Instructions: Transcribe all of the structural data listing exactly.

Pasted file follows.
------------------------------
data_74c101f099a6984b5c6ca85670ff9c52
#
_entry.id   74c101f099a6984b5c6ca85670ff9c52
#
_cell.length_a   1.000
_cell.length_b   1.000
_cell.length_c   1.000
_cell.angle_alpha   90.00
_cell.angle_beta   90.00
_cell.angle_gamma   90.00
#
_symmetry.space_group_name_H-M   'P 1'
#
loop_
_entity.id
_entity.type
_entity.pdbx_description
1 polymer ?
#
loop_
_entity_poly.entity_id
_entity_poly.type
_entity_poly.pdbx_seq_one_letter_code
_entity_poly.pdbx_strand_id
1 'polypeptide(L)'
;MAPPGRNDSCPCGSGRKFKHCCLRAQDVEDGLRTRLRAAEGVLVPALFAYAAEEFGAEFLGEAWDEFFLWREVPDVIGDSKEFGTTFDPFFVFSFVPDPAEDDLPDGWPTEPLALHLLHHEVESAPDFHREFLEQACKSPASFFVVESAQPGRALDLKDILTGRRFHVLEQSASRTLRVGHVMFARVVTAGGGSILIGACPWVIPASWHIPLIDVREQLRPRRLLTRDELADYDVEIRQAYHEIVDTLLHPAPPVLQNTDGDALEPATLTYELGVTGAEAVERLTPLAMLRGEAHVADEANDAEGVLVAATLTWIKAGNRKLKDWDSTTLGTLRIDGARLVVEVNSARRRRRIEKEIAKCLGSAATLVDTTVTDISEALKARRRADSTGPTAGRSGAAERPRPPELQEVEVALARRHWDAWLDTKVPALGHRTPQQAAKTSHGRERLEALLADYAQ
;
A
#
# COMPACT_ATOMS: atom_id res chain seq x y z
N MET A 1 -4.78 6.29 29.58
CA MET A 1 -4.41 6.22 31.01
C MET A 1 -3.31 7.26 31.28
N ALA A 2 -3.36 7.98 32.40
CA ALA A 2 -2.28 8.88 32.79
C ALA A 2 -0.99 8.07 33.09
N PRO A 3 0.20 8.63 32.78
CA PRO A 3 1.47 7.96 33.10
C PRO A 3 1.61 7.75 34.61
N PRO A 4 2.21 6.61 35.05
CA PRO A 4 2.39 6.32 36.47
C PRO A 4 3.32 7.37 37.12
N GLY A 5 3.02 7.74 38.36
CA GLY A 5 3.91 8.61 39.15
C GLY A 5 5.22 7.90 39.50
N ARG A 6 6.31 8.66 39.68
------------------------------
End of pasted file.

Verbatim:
data_74c101f099a6984b5c6ca85670ff9c52
#
_entry.id   74c101f099a6984b5c6ca85670ff9c52
#
_cell.length_a   1.000
_cell.length_b   1.000
_cell.length_c   1.000
_cell.angle_alpha   90.00
_cell.angle_beta   90.00
_cell.angle_gamma   90.00
#
_symmetry.space_group_name_H-M   'P 1'
#
loop_
_entity.id
_entity.type
_entity.pdbx_description
1 polymer ?
#
loop_
_entity_poly.entity_id
_entity_poly.type
_entity_poly.pdbx_seq_one_letter_code
_entity_poly.pdbx_strand_id
1 'polypeptide(L)'
;MAPPGRNDSCPCGSGRKFKHCCLRAQDVEDGLRTRLRAAEGVLVPALFAYAAEEFGAEFLGEAWDEFFLWREVPDVIGDSKEFGTTFDPFFVFSFVPDPAEDDLPDGWPTEPLALHLLHHEVESAPDFHREFLEQACKSPASFFVVESAQPGRALDLKDILTGRRFHVLEQSASRTLRVGHVMFARVVTAGGGSILIGACPWVIPASWHIPLIDVREQLRPRRLLTRDELADYDVEIRQAYHEIVDTLLHPAPPVLQNTDGDALEPATLTYELGVTGAEAVERLTPLAMLRGEAHVADEANDAEGVLVAATLTWIKAGNRKLKDWDSTTLGTLRIDGARLVVEVNSARRRRRIEKEIAKCLGSAATLVDTTVTDISEALKARRRADSTGPTAGRSGAAERPRPPELQEVEVALARRHWDAWLDTKVPALGHRTPQQAAKTSHGRERLEALLADYAQ
;
A
#
# COMPACT_ATOMS: atom_id res chain seq x y z
N MET A 1 -4.78 6.29 29.58
CA MET A 1 -4.41 6.22 31.01
C MET A 1 -3.31 7.26 31.28
N ALA A 2 -3.36 7.98 32.40
CA ALA A 2 -2.28 8.88 32.79
C ALA A 2 -0.99 8.07 33.09
N PRO A 3 0.20 8.63 32.78
CA PRO A 3 1.47 7.96 33.10
C PRO A 3 1.61 7.75 34.61
N PRO A 4 2.21 6.61 35.05
CA PRO A 4 2.39 6.32 36.47
C PRO A 4 3.32 7.37 37.12
N GLY A 5 3.02 7.74 38.36
CA GLY A 5 3.91 8.61 39.15
C GLY A 5 5.22 7.90 39.50
N ARG A 6 6.31 8.66 39.68